Classic cars, Route 66 memorabilia and a keynote speech by author and U.S. Route 66 historian Susan Kelly Kirkpatrick highlighted the dedication of Historic Route 66 as a Missouri Scenic Byway May 5, in Springfield.
The Route 66 Association of Missouri, in partnership with the Missouri Department of Transportation (MoDOT), celebrated with a ribbon cutting in Springfield.
In the mid-1920s, as part of a nationwide grassroots movement for better roads, community leaders based in Springfield were among those who worked to have the planned highway run southwest between St. Louis and Joplin, through Springfield, and receive the “66” Route designation.
The event was held be on an old strip of Route 66 pavement near the current southeast corner of Glenstone Avenue and Kearney Street.
The intersection is a few blocks south of Interstate 44, whose construction in the 1950s and 1960s replaced Route 66, also known as The Mother Road and the Main Street of America.
The ceremony included the unveiling of a new blue and white “Historic Route 66 Byway” sign.
The signs will be placed to guide travelers from all over the world to the many short segments of old Route 66 that remain as part of other state or local roads. The existing brown signs will be replaced.
Those who attended were asked to sign a guest book and share their Route 66 memories to help commemorate the celebration.
The Route 66 Association will add these reminiscences to its collection of photos and memorabilia, some of which were displayed at the dedication.
Kirkpatrick, editor of Ozarks Magazine and a former newspaper reporter, is author of Route 66, The Highway & Its People.
Her book traces the birth and development of Route 66, built between Chicago, IL, and Santa Monica, CA.
She describes the interaction between the 2,500-mi. long highway and the business promoters, farmers, shopkeepers, motel owners, truckers, bandits, adventurers and regular families who traveled or made a living along the road.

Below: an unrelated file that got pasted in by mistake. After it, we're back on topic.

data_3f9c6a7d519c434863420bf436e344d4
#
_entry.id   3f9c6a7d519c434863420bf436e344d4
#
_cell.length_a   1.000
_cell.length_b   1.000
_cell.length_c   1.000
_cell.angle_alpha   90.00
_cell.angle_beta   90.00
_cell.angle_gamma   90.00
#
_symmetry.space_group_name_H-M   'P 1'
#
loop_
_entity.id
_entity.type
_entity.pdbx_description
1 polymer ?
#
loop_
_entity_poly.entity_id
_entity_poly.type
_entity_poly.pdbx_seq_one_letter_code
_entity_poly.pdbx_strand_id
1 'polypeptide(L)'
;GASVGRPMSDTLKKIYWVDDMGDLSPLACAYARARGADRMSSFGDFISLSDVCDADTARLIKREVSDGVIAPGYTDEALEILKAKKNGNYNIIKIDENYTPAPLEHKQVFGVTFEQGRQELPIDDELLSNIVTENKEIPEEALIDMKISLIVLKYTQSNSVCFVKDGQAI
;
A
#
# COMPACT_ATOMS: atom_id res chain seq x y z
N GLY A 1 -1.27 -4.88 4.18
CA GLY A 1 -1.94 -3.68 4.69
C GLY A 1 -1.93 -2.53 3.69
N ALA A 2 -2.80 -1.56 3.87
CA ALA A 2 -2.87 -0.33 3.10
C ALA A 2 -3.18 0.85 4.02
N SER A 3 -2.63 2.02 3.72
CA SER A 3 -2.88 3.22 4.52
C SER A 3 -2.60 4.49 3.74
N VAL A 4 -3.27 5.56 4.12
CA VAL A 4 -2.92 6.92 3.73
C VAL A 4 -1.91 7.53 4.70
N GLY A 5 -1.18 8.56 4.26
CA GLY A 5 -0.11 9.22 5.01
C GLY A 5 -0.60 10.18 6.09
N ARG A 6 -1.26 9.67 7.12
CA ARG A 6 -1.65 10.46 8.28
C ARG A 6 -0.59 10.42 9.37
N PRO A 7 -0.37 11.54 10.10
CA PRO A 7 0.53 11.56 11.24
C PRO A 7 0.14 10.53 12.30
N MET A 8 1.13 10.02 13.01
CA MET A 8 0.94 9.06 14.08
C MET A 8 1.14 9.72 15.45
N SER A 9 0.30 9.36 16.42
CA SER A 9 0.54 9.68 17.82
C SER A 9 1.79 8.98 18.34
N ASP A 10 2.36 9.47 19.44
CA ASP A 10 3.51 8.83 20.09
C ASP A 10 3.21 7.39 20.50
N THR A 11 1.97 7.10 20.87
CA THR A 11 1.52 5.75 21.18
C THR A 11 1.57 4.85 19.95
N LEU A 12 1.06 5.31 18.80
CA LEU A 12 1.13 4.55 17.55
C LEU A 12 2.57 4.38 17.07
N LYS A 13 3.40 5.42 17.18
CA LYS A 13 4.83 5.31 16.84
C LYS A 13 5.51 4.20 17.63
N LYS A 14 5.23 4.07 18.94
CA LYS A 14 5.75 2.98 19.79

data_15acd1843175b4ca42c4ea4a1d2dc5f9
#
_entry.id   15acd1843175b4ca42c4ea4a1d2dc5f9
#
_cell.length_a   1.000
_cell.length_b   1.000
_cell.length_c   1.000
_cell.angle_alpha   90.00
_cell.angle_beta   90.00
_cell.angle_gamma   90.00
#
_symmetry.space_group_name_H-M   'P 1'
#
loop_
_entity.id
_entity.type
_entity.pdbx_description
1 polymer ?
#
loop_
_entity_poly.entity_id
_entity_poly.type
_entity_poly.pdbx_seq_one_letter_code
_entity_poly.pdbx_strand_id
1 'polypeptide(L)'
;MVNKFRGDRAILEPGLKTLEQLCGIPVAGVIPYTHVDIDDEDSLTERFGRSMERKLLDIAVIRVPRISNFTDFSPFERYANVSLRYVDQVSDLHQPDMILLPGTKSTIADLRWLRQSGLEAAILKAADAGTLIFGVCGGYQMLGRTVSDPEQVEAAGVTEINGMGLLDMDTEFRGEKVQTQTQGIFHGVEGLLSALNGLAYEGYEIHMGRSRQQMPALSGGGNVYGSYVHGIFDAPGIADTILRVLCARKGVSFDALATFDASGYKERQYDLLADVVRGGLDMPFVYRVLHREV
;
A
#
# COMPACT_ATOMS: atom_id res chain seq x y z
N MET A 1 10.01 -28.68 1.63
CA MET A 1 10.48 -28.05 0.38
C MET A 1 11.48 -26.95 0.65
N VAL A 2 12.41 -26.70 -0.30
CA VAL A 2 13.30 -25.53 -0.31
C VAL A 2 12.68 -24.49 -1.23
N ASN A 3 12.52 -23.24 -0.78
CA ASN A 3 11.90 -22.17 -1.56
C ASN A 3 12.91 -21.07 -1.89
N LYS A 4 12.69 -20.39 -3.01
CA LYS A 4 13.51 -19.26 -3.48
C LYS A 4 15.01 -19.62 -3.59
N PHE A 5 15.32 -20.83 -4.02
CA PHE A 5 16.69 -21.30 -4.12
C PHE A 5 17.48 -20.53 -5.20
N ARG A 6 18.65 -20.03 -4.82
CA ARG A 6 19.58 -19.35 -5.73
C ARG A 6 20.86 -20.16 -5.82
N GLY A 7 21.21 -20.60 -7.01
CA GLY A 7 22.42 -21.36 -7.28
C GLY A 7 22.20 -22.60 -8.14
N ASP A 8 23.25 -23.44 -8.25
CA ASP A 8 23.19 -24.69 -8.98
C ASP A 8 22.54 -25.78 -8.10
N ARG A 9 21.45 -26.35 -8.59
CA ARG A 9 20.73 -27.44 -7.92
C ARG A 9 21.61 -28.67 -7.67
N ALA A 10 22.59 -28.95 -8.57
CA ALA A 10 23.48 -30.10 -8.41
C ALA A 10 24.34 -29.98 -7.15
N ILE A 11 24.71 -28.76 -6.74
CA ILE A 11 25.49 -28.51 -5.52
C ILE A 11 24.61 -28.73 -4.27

Missouri maintained 300 mi. of Route 66 between the Mississippi River at St. Louis and the Oklahoma state line near Joplin.
In her remarks, Kirkpatrick highlighted the relationship people had — and many still have — with Route 66 and its mystique.
“Everybody has a Route 66 story,” said Kirkpatrick, whether traveling the “most famous road in the world,” seeking work during the Great Depression, visiting a loved one in the military during World War II or vacationing in the 1950s.
Tommy Pike of Springfield, MO, president of the Route 66 Association of Missouri also spoke. Pike and his wife, Glenda, editor of the Route 66 Association’s Show-Me Route 66 magazine, were among those who advocated for the state Scenic Byway designation for Route 66. The Route 66 group and MoDOT are pursuing national Scenic Byway designation.
The strip of old Route 66 where event took place was a northbound-to-eastbound turn lane in the 1950s, Pike said. The intersection was a four-way stop.
Glenstone Avenue carried north-south U.S. 65 through Springfield.
Glenstone Avenue also carried Business U.S. 66 between Kearney Street and St. Louis (then Business U.S. 66 joined Business U.S. 60 and went west along St. Louis and College streets through downtown to Scenic Avenue before splitting up).
Kearney Street carried U.S. 66 through traffic across the north edge of the city. Earlier in the highway’s history, U.S. 66 followed what is now Route YY and Division Street east of Glenstone Avenue.
The Missouri Highways and Transportation Commission voted Nov. 9, 2005, to designate Historic Route 66 as a Byway at the request of the Route 66 Association of Missouri and after many public meetings in communities along I-44.
The last stretch of the old Route 66 nationwide was decommissioned in 1985.
Under the Byways program, MoDOT works with local communities and groups to identify existing roadways that offer one or more intrinsic qualities that provide a basis for Byway designation: archaeological, cultural, historic, natural, recreational or scenic.
This reimbursement program provides funding for improvements along Byways — 80 percent paid with federal money and 20 percent local match.
In the case of Route 66, the outdoor advertising that helped the highway develop as an economic lifeline remains an integral part of the Route 66 heritage.
Commercial enticements, for products like Burma Shave and destinations like Meramec Caverns, appeared not only on billboards and, eventually, electrified signs but also on slanted barn roofs and weathered fence posts.
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